Tuesday, June 03, 2008

Washington Trying to ''Checkmate'' Chavez [?]

This wouldn't come as a surprise especially if the administration could get others to do its dirty work.

According to Venezuelan Popular Unity (UPV) leader Lina Ron, the Chavez government is threatened. She cites a coup d'etat scheme called ''Choquinaque'' to oust it.

So says Heinz Dieterich Steffan - German sociologist, economist, political analyst and Hugo Chavez consultant who claims he coined the phrase "21st century socialism" in the mid-1990s. He currently teaches at the Autonomous Metropolitan University in Mexico City and writes often on Latin American issues.

In a May 21, 2008 Kaosenlared.net article and follow-up Montevideo, Uruguay debate, Dieterich was blunt. He said "Washington does not want to lose (Latin America) in competition with India, China and Europe." He called the situation "life or death" and that a military attack against Venezuela from Colombia is possible. Maybe likely, and Ecuador and Bolivia are also targeted.

He laid out a "checkmate" scenario:

-- weaken and destroy FARC-EP and ELN resistance; under Clinton in 1999, Plan Colombia was launched to do it; the Uribe government's March 1 attack against the FARC-EP camp was part of it; all regional aggression has Washington's stamp on it, especially when Alvaro Uribe is involved; he's the Bush administration's closest regional ally and willing co-conspirator;

-- neutralize Evo Morales in Bolivia as well, divide the country, and create a parallel state in its resource-rich provinces;

-- use these successes to "checkmate" Chavez and Ecuador's Raphael Correa; take further measures to do it; use Uribe's military and gunboat diplomacy after the Fourth Fleet becomes active July 1 - after a 60 year hiatus and no regional threat to warrant it;

-- since taking office in 2001, the Bush administration targeted Venezuela for regime change; it extended the timeline after its April 2002 coup failed; it made destroying Colombian resistance more urgent so Washington could use the country unimpeded as a launching platform against Chavez much like Honduras in the 1980s against Nicaragua's Sandinistas; the scheme is vintage Washington; it's still unfolding; it involves waging a "widespread offensive against Chavez and the Bolivarian forces from 2008 - 2009;"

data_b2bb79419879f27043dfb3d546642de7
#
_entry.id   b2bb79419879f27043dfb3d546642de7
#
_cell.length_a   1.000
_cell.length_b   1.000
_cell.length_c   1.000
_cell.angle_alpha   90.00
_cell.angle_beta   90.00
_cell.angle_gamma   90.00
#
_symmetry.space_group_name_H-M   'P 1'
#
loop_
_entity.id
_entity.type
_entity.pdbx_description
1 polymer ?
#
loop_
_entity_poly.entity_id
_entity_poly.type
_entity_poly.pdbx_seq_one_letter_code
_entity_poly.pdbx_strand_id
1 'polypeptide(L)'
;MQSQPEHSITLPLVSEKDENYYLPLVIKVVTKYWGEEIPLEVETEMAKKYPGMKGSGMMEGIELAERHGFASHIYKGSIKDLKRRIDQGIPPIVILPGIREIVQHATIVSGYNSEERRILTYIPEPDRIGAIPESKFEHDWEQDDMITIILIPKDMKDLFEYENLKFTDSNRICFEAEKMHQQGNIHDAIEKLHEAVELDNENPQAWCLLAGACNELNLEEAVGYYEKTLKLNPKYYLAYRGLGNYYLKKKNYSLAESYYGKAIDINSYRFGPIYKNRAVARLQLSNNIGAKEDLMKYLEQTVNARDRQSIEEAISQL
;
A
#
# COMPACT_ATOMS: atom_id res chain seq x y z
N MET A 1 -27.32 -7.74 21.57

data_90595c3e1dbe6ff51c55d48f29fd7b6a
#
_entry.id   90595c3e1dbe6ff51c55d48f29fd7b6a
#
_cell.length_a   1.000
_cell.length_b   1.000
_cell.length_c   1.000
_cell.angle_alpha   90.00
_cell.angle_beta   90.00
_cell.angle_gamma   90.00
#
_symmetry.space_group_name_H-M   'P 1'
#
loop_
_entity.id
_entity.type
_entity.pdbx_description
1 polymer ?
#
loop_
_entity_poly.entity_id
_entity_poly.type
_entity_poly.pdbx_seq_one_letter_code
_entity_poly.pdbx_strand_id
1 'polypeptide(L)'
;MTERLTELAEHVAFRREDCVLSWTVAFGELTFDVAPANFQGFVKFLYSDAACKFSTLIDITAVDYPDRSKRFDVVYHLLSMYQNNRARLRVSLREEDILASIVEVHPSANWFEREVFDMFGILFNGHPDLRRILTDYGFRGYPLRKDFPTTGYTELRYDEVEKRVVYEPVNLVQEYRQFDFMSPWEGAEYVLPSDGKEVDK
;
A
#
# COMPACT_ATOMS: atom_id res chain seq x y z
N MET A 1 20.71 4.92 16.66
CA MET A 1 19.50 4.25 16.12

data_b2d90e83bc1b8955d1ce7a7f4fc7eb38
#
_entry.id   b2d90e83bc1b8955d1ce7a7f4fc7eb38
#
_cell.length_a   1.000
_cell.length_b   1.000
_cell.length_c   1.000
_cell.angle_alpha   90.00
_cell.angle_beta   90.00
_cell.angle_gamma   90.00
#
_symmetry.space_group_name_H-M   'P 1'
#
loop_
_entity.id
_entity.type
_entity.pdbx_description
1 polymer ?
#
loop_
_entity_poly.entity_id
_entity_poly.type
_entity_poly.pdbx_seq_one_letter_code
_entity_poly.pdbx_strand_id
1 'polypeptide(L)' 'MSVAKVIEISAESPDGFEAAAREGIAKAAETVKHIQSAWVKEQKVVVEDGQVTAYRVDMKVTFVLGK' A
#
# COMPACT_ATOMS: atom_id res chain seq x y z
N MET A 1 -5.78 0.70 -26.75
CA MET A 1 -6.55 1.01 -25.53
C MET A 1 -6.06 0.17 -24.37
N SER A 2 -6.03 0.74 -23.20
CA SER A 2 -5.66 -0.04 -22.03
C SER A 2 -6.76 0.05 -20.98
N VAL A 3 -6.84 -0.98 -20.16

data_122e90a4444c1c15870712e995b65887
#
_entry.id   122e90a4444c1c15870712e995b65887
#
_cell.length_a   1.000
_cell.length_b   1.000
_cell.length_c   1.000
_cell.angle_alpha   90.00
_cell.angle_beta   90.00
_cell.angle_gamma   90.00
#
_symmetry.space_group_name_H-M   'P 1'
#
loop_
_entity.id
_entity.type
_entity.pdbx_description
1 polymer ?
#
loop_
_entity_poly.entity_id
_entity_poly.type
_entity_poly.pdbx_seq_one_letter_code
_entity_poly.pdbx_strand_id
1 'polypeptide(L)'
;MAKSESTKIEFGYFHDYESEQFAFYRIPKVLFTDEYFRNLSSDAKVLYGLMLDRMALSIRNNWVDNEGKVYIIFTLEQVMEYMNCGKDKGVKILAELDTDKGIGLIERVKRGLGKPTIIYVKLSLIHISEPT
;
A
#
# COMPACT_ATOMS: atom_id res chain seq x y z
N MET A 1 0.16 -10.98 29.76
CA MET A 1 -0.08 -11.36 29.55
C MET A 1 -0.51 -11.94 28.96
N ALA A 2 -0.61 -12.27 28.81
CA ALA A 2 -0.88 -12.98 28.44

-- regime changes in Bolivia and Ecuador will follow; in Bolivia "through separatism, the Trojan Horse of the Constituent Assembly and the 2006 formation of CONFILAR" - an International Confederation for Regional Freedom and Autonomy; in Ecuador by fostering discontent in the CONAI indigenous movement and weakening the government through destabilization; also by stoking secessionist stirrings in Guayas, the country's most affluent province.

Dieterich says Washington believes that "FARC and Evo Morales (weakening) are irreversible." Time will tell if it's so. That reasoning sets the stage for "subversion and paramilitary-military (actions) from Colombia (and) Fourth Fleet (aggression) against Venezuela and Ecuador." In his judgment, an operation may be "close" with the Bush administration's tenure winding down. He calls America a "bestial enemy" and this moment a "dangerous juncture." He hopes Chavez, Correa, Morales and other Latin American leaders are up to the challenge. The threat is that Venezuelan generals will buckle under a US incursion and not sacrifice themselves "in a war against the gringos."

He envisions a scenario much like against Cuba that led to the 1962 missile crisis - a naval blockade and sees "no cohesion" in Venezuela's military as there was in Cuba. The antidote is Latin American unity. The entire region is targeted. "It's time to seek what unites us," he says, and urges a democratic alliance among regional governments and social forces. "There is no other way because the enemy is very powerful and is made up of the alliance between the oligarchies and the gringos, and backed by Europe and Japan."

Dieterich says efforts in this direction have been proposed and rejected. Nonetheless, the need is urgent because failure is unthinkable - the end of participatory democracy and resurgence of neoliberal triumphalism throughout the hemisphere.

Note: Headline links to source.



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